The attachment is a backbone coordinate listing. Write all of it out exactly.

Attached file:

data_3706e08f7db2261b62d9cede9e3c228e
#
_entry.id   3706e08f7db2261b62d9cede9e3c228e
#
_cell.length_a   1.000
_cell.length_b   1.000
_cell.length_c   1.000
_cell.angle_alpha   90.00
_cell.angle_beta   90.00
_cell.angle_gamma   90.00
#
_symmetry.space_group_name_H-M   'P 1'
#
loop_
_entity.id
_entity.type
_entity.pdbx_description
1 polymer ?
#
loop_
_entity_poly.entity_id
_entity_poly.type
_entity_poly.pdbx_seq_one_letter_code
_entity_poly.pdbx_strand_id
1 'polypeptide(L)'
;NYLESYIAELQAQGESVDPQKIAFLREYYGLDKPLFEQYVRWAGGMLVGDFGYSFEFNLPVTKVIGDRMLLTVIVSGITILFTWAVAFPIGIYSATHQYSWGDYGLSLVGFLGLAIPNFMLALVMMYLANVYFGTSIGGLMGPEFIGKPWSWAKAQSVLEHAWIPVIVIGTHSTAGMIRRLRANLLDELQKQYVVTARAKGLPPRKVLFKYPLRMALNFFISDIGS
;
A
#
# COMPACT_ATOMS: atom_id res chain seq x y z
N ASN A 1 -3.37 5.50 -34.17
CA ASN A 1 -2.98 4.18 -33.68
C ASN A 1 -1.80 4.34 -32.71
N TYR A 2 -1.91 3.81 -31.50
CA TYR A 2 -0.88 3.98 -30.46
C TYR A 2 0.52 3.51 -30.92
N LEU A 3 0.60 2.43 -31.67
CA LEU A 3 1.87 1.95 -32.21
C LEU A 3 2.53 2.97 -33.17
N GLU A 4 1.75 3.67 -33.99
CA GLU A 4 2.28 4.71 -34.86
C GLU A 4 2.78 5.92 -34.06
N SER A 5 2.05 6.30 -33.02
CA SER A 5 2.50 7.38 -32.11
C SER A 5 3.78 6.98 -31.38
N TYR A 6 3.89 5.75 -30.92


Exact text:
data_3706e08f7db2261b62d9cede9e3c228e
#
_entry.id   3706e08f7db2261b62d9cede9e3c228e
#
_cell.length_a   1.000
_cell.length_b   1.000
_cell.length_c   1.000
_cell.angle_alpha   90.00
_cell.angle_beta   90.00
_cell.angle_gamma   90.00
#
_symmetry.space_group_name_H-M   'P 1'
#
loop_
_entity.id
_entity.type
_entity.pdbx_description
1 polymer ?
#
loop_
_entity_poly.entity_id
_entity_poly.type
_entity_poly.pdbx_seq_one_letter_code
_entity_poly.pdbx_strand_id
1 'polypeptide(L)'
;NYLESYIAELQAQGESVDPQKIAFLREYYGLDKPLFEQYVRWAGGMLVGDFGYSFEFNLPVTKVIGDRMLLTVIVSGITILFTWAVAFPIGIYSATHQYSWGDYGLSLVGFLGLAIPNFMLALVMMYLANVYFGTSIGGLMGPEFIGKPWSWAKAQSVLEHAWIPVIVIGTHSTAGMIRRLRANLLDELQKQYVVTARAKGLPPRKVLFKYPLRMALNFFISDIGS
;
A
#
# COMPACT_ATOMS: atom_id res chain seq x y z
N ASN A 1 -3.37 5.50 -34.17
CA ASN A 1 -2.98 4.18 -33.68
C ASN A 1 -1.80 4.34 -32.71
N TYR A 2 -1.91 3.81 -31.50
CA TYR A 2 -0.88 3.98 -30.46
C TYR A 2 0.52 3.51 -30.92
N LEU A 3 0.60 2.43 -31.67
CA LEU A 3 1.87 1.95 -32.21
C LEU A 3 2.53 2.97 -33.17
N GLU A 4 1.75 3.67 -33.99
CA GLU A 4 2.28 4.71 -34.86
C GLU A 4 2.78 5.92 -34.06
N SER A 5 2.05 6.30 -33.02
CA SER A 5 2.50 7.38 -32.11
C SER A 5 3.78 6.98 -31.38
N TYR A 6 3.89 5.75 -30.92